Monday, August 30, 2010

In a gloomy mood of late, I had been ruminating on life's many disappointments. But after checking out photographer Steven Hirsch's Courthouse Confessions, I remember that my problems are banal and rather vanilla in this rough-and-tumble town. Thankfully, nothing currently requires my appearance in court (pfui! pfui!). I'll take my bourgeois frustration with dead-end jobs and under-achievement over being locked up in the Tombs fighting for my shoes any day (pfui! pfui! pfui! kaynehora!).

Surprisingly, people are very chatty on their way to their court dates. Mr. Hirsch must be a sympathetic fellow, as people willingly open up about what they are going through. He transcribes what they said apparently without comment or editorial, as it says on the masthead, in their own words.

Most of the stories here are profoundly sad. Others have plenty of bravado and levity. Stories of being chased by over-weight, out-of-breath New York City cops, the rush of tagging the city for graffiti and street artists. Other stories are so confusing I wasn't sure who had done what to whom.

But many of the stories here show people who have a lot of problems and the court date is perhaps the least of them. Some glumly admit they made a bad decision. Most seem glad to have someone to listen to their side of the story; it is indeed a gift just to have someone to listen sometimes. Tragically, there are stories that demonstrate how the mental health system fails the people who need it most, like the gentle soul in the Superman costume who just wanted to save the sparrows. There is a lot of police harassment of street vendors, and use of excessive force. Many of these stories are great evidence for the utter uselessness of the war on drugs, and the prejudices of the whole system. Sadly, there are also random and horrible acts of violence. And after reading about how many people are carrying great big knives I will think twice about yelling at people on the subway for blocking the doors.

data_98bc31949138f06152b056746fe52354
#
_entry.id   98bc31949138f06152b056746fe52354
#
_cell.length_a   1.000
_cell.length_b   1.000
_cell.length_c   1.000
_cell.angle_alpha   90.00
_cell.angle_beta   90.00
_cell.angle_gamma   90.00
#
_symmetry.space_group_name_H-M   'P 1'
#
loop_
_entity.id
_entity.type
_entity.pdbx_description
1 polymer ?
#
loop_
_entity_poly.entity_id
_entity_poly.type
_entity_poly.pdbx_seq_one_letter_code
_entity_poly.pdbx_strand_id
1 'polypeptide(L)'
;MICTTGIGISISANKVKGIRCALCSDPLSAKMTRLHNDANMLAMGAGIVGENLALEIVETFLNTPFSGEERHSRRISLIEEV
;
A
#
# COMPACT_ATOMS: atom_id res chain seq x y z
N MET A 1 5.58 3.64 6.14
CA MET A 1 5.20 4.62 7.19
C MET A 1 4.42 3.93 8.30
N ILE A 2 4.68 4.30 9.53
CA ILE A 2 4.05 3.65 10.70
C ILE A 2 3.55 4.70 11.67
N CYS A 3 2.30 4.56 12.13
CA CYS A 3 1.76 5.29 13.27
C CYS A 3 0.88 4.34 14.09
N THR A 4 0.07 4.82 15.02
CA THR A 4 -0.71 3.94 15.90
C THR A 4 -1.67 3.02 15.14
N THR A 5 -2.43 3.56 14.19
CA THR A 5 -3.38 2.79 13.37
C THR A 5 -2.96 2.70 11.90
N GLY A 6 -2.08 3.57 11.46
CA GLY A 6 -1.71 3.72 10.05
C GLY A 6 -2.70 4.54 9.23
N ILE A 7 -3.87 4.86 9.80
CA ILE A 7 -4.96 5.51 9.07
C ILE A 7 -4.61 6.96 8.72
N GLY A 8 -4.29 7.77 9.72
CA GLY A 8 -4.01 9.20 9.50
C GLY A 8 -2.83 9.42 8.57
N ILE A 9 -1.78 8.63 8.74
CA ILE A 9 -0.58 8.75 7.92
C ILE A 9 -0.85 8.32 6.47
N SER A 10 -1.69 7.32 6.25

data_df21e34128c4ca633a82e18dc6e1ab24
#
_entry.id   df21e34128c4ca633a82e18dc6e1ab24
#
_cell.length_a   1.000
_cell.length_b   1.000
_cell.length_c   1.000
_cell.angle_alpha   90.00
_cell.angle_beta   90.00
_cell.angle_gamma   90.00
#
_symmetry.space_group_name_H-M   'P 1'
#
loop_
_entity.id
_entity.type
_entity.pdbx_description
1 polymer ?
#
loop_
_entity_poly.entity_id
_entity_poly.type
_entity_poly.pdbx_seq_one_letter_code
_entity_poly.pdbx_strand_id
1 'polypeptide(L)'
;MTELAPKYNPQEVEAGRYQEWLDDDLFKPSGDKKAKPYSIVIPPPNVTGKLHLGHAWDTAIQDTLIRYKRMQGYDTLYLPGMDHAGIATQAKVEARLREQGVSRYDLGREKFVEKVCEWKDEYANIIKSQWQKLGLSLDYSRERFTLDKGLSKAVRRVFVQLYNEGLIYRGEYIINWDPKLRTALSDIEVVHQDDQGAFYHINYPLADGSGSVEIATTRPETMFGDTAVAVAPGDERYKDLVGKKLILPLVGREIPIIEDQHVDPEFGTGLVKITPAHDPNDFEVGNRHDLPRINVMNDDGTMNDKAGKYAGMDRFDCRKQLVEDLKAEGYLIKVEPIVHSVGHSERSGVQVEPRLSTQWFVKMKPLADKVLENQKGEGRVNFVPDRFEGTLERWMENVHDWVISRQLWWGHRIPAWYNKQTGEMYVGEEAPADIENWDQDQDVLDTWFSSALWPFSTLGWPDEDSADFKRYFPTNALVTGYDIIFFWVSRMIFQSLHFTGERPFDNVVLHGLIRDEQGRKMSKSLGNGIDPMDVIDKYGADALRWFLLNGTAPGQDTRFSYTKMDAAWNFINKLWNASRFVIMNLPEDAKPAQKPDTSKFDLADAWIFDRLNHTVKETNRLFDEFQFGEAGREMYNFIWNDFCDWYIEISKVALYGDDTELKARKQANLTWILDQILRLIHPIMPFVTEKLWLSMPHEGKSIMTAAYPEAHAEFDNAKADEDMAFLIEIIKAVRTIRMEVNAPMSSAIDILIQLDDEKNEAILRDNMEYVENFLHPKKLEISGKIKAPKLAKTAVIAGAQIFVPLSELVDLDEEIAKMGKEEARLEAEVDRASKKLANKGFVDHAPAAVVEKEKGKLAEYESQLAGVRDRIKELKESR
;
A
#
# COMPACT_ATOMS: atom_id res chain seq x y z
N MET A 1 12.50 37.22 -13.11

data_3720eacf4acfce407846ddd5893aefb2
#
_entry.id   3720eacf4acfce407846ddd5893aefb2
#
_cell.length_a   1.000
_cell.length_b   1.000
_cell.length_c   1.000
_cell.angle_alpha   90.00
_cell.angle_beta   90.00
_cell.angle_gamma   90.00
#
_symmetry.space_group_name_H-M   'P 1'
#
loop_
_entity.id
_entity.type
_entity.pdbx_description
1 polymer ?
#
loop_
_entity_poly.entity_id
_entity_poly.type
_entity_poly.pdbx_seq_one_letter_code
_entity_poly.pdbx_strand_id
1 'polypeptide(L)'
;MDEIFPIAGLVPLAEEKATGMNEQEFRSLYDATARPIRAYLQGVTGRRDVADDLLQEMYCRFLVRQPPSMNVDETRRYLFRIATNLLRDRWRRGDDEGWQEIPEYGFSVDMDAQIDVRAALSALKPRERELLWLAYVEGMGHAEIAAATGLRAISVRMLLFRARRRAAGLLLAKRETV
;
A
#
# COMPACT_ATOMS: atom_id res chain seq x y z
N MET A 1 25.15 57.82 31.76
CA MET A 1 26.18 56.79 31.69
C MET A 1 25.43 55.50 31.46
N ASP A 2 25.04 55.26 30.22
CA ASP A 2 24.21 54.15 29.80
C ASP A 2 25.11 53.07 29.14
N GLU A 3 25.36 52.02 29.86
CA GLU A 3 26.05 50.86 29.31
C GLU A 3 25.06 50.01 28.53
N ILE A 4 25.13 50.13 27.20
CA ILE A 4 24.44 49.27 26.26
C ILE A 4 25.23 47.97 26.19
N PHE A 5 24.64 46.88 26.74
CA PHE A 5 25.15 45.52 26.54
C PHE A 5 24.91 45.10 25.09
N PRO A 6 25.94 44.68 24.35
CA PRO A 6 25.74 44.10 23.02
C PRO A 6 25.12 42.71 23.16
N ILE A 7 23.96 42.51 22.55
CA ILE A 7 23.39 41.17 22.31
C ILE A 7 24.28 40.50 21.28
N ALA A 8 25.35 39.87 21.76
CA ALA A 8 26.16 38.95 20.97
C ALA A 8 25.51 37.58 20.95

I have written a lot about what to wear in court. And while your lawyer might want you to show up in a suit, clearly it is sometimes better to come as you are.

Mr. Hirsch has another blog devoted to comings and goings at 100 Centre Street, the main court building, which handles high profile cases. Celebrity stalkers, scammers, mobsters and murderers who get their names in the paper. Looking at the photos there I wonder if weapons charges aren't used as publicity for Rap artists (is that what the kids call them today?). Mr. Hirsch also has some beautiful, yet unflattering photos at Street Creatures, and a blog devoted to street kids in Tompkins Square Park called Crustypunks.


And so, as an experiment, here is an outfit post.

I could not resist this jungle print, complete with leopards, monkeys and giraffes. There are some bold birds flitting through here as well. The flowers are puffy like clouds and threaten to overwhelm even the carnivores who lurk in them. The puff sleeves and the neon orange peter pan collar with matching orange buttons were selling points as well. Plus it is impossible to lose me in a crowd with colors this bright.


Tuesday, August 24, 2010

According to the New York Times, young women are unconsciously referencing a 1990's sitcom with the current trend for floral prints. Seinfeld character, Elaine Benes ,has been declared a style icon. I've always been a fan of the ankle socks and spectators look. It sure is practical for hoofing it around town. This photo is owned by NBC and shows Julia Louis-Dreyfus at the apex of the sitcom's popularity. Note the hair poof; these are making a comeback. But then again, once the New York Times notes a trend, that means it is already over.

And I certainly am not seeing any long skirts around town.

The article goes on to implicate Chloe Sevigny, whose recent resort collection for Opening Ceremony is said to reference these floral prints and tough shoes favored in the 90's sitcom. However she maintains that she is entirely innocent of the television show, and that she does not own a TV. That's plausible, I suppose.

I actually saw her once at the Guggenheim at the big, mind-blowing Louise Bourgeois retrospective a couple of years ago. There was a massive line, so I spent about 45 minutes trying not to stare at her. She is even prettier in person and very petite. She was wearing a lovely dress that I was staring at before I quite realized who she was. She in turn was staring at my lemon fruit print dress and we traded a little smile. And then I realized, hey, how fun is that? My lemon dress just got a nod from a famous trend-setter. Yay, lemon dress. (But perhaps it is sad that I still remember that?)